In response to advocacy from HSTA teacher leaders, the HIDOE last week committed to extending the deadline an additional year for English learner teachers to complete TESOL sheltered instruction credits.
The Hawaii State Teachers Association has reached an agreement with the Hawaii State Department of Education to push back the deadline for the first Teacher Assignment and Transfer Program (TATP) posting by one month.
A delay in the TATP schedule and deadlines would allow additional time for the department to consider restored reductions to the weighted student formula (WSF) and special education per pupil allocation (SPPA) and reduce the need for schools to cut teacher and other staff positions for the next school year.
Gov. David Ige announced Tuesday afternoon he will delay furloughs for state employees to July 1. The Hawaii State Department of Education confirmed to HSTA that the furlough delay applies to HIDOE employees.
On Wednesday afternoon, Gov. David Ige announced he will delay furloughs for state employees, prompting the Hawaii State Department of Education to inform employees that “the scheduled Jan. 4 furlough day will no longer be implemented.”
“DOE had not been publicizing positive cases until pressed by HSTA. Then, citing privacy laws, DOE only provided information by large complex areas, prompting the teachers’ union to begin identifying specific schools,” the auditor’s report said.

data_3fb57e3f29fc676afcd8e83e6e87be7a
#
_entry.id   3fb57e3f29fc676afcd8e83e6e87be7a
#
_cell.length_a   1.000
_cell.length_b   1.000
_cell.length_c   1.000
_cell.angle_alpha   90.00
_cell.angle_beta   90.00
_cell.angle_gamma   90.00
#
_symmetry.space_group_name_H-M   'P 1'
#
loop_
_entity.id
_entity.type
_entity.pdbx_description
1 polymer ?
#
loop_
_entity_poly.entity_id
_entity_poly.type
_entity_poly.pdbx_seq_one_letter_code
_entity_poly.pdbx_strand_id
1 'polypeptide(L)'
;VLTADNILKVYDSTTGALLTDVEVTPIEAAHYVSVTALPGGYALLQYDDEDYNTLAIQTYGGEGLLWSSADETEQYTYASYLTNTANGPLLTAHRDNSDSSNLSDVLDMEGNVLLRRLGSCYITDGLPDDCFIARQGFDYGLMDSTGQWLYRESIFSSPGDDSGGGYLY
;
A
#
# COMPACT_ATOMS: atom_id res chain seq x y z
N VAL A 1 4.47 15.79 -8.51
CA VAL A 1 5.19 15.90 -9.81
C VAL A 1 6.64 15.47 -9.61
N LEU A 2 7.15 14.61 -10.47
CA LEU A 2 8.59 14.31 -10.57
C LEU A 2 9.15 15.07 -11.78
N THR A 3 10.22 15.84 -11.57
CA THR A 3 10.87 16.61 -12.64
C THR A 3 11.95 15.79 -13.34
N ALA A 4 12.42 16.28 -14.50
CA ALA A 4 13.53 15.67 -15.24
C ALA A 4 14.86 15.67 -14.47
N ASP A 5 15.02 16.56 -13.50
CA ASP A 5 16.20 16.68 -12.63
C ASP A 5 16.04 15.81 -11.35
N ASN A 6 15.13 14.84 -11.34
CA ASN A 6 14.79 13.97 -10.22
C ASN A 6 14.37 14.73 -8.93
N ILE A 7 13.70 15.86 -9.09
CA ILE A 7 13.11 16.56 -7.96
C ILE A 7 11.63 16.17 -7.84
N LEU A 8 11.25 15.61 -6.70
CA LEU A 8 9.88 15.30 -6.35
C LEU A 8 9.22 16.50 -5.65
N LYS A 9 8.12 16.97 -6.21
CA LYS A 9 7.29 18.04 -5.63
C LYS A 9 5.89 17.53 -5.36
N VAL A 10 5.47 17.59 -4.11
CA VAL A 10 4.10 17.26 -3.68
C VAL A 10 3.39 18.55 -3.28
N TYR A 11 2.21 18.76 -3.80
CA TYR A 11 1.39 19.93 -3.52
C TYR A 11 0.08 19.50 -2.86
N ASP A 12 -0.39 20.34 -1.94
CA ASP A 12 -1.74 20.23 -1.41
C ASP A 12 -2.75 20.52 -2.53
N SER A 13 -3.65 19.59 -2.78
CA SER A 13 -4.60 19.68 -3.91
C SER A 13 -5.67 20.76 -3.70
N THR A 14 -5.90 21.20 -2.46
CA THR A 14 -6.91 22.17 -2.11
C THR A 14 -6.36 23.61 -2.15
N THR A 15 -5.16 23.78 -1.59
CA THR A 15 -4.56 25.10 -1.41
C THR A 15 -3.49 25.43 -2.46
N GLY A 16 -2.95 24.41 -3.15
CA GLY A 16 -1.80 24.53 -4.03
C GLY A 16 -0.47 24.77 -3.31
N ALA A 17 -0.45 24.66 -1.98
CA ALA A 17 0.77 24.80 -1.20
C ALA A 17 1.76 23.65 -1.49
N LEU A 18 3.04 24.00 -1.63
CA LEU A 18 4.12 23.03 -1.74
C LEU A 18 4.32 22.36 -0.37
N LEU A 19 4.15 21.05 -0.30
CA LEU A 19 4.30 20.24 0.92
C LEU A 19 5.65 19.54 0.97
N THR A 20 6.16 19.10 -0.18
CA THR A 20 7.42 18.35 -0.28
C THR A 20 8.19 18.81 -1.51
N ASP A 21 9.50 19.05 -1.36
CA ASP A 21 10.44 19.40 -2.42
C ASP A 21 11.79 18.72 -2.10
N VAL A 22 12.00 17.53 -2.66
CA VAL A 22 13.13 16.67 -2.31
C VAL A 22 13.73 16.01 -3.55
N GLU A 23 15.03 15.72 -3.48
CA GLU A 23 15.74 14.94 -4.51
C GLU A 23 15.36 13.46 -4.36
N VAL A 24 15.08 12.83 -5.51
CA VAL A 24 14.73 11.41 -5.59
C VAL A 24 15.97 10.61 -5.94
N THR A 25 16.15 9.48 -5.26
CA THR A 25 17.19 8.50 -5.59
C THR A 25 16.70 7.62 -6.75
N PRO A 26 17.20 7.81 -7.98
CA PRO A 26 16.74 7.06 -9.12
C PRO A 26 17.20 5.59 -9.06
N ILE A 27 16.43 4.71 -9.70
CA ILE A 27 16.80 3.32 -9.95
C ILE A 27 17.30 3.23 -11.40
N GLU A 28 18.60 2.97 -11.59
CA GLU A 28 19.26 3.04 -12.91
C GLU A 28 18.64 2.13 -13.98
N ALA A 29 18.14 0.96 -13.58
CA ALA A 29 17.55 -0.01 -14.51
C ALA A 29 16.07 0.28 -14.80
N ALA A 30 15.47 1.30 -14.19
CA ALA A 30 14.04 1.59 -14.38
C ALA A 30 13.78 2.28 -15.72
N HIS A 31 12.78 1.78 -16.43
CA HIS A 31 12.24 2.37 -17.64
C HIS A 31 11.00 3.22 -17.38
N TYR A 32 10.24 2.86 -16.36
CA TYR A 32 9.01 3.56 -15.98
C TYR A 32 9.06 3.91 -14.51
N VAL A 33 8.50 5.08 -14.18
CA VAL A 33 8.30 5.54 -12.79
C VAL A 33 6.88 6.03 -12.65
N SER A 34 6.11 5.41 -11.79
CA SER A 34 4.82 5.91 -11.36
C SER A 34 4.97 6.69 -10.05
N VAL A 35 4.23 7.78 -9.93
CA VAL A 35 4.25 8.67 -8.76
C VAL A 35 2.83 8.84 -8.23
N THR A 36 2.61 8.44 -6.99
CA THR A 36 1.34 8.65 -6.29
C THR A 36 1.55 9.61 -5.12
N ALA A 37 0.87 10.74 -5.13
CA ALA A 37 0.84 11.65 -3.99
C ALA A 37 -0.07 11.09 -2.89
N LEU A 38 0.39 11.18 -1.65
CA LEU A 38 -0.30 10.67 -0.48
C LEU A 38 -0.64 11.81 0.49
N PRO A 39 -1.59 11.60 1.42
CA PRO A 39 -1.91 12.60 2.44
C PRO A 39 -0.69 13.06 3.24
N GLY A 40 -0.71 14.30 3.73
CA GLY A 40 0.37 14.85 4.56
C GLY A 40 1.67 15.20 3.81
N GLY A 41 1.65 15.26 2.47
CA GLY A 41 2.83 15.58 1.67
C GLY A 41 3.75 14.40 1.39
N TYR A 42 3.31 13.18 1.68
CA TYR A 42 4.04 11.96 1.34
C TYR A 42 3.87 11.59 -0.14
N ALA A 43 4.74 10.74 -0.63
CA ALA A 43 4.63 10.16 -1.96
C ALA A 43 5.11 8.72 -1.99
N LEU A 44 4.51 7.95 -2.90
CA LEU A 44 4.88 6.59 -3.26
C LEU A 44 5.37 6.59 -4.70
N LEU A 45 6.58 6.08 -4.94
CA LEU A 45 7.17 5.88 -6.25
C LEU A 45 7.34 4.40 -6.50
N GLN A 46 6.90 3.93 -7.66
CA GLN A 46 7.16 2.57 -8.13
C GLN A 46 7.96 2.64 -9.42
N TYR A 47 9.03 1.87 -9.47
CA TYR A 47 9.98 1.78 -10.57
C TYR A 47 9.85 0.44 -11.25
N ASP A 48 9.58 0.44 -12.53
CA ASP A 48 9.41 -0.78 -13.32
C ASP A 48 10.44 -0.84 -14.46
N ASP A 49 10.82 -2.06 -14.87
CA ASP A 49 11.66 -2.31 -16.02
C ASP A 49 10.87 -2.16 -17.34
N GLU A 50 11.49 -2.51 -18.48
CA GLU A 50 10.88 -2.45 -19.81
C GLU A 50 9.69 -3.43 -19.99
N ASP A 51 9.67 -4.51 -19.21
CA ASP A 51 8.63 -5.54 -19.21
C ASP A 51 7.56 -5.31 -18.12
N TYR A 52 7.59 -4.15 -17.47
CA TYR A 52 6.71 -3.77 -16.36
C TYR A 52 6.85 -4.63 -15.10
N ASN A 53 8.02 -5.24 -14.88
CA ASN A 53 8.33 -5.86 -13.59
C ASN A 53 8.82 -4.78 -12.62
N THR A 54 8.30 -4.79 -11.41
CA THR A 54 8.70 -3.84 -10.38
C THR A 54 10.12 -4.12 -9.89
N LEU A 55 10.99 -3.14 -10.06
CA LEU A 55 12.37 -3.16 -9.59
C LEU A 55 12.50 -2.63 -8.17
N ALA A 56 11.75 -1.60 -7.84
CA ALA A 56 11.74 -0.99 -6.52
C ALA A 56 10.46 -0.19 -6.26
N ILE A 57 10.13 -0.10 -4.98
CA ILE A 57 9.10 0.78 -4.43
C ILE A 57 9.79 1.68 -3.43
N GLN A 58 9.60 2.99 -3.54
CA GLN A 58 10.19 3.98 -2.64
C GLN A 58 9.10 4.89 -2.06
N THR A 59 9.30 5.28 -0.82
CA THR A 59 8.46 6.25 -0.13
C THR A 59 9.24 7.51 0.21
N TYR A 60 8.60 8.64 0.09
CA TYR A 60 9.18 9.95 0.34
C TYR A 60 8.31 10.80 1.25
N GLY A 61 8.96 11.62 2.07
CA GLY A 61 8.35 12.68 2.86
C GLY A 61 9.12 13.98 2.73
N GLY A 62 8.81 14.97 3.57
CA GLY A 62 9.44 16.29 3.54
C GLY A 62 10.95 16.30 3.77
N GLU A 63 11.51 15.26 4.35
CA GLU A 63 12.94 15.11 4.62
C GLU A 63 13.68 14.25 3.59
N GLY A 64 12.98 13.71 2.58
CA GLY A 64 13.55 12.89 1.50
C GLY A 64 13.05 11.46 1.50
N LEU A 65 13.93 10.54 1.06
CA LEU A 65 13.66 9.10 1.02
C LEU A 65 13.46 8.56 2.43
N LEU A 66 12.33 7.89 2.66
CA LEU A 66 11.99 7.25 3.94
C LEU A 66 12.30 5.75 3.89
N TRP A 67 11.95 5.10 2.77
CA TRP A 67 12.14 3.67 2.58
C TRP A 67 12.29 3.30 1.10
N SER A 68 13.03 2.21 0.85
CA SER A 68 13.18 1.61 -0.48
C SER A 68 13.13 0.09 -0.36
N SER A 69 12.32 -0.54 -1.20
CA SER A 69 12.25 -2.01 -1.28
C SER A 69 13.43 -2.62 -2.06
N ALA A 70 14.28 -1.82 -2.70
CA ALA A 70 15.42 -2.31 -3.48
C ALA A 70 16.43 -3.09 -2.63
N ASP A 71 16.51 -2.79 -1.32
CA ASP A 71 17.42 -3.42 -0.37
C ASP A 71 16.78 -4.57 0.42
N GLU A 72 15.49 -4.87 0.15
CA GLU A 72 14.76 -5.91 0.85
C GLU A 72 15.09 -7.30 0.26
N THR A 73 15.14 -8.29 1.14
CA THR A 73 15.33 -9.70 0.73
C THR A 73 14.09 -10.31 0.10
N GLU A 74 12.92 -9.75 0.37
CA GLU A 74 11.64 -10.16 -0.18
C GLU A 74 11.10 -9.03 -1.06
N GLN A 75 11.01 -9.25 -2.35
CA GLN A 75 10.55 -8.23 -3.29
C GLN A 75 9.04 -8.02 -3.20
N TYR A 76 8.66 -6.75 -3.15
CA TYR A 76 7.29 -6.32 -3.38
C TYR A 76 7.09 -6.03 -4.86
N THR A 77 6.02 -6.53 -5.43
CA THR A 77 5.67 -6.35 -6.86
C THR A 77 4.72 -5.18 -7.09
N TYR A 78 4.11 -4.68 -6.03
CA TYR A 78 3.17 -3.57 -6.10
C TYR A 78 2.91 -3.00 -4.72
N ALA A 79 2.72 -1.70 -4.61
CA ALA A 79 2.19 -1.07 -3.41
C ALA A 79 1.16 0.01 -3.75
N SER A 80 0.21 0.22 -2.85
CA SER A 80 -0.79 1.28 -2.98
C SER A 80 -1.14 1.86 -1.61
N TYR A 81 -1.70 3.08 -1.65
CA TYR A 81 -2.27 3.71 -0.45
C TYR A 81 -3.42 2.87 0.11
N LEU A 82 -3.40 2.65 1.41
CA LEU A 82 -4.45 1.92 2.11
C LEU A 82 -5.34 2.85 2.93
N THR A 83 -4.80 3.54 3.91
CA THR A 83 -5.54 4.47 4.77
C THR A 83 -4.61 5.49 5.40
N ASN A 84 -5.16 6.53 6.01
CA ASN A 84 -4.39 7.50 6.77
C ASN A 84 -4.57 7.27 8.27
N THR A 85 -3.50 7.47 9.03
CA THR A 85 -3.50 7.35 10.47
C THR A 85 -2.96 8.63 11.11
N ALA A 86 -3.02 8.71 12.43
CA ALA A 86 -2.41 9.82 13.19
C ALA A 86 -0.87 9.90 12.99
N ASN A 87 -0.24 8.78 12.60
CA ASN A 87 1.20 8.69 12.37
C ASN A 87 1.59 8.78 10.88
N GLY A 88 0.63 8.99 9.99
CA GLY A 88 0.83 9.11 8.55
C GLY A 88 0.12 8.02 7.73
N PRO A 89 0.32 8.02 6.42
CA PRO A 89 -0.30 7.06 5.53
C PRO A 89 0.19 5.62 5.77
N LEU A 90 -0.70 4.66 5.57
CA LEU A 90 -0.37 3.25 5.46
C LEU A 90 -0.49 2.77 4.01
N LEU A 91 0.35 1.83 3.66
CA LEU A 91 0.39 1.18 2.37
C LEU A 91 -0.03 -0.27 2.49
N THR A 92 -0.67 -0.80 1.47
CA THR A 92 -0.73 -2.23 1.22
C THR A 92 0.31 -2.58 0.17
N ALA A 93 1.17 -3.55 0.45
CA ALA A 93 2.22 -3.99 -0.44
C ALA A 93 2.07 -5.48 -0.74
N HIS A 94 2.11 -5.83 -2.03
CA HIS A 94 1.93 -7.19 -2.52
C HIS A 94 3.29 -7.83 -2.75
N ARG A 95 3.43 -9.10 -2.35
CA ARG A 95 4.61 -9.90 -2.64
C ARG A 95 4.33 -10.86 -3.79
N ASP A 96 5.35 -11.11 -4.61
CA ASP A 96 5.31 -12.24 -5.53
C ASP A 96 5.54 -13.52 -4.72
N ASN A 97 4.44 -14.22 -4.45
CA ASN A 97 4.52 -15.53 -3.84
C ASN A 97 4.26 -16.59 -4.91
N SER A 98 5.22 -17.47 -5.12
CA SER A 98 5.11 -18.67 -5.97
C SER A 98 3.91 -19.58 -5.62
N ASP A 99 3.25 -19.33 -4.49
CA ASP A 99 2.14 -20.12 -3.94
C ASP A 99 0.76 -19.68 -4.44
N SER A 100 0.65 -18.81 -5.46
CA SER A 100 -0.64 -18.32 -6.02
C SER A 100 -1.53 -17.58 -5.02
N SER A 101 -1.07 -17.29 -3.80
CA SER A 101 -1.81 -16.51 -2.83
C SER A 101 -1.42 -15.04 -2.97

The change gives school staff an additional nine days for training and preparation before students to return to class.
The Hawaii State Board of Education (BOE) has scheduled a special meeting Thursday to take action on a number of scenarios that would give educators more time to prepare before students return to class during the pandemic.
James Sunday, Radford High School principal, submitted testimony to the BOE that said, “Although we are expected to be ‘good soldiers’ who follow directives, we can not in good conscience move forward without expressing the concerns we continue to have in regards to reopening our schools. The depth of these concerns keep us up at night as we hold the health and safety of our individual communities in our hands.”
"State officials should opt to delay the Aug. 4 start for students by up to a week, while tasking school facilities to hammer out, absorb and train up on more-through plans," the newspaper editorialized Wednesday.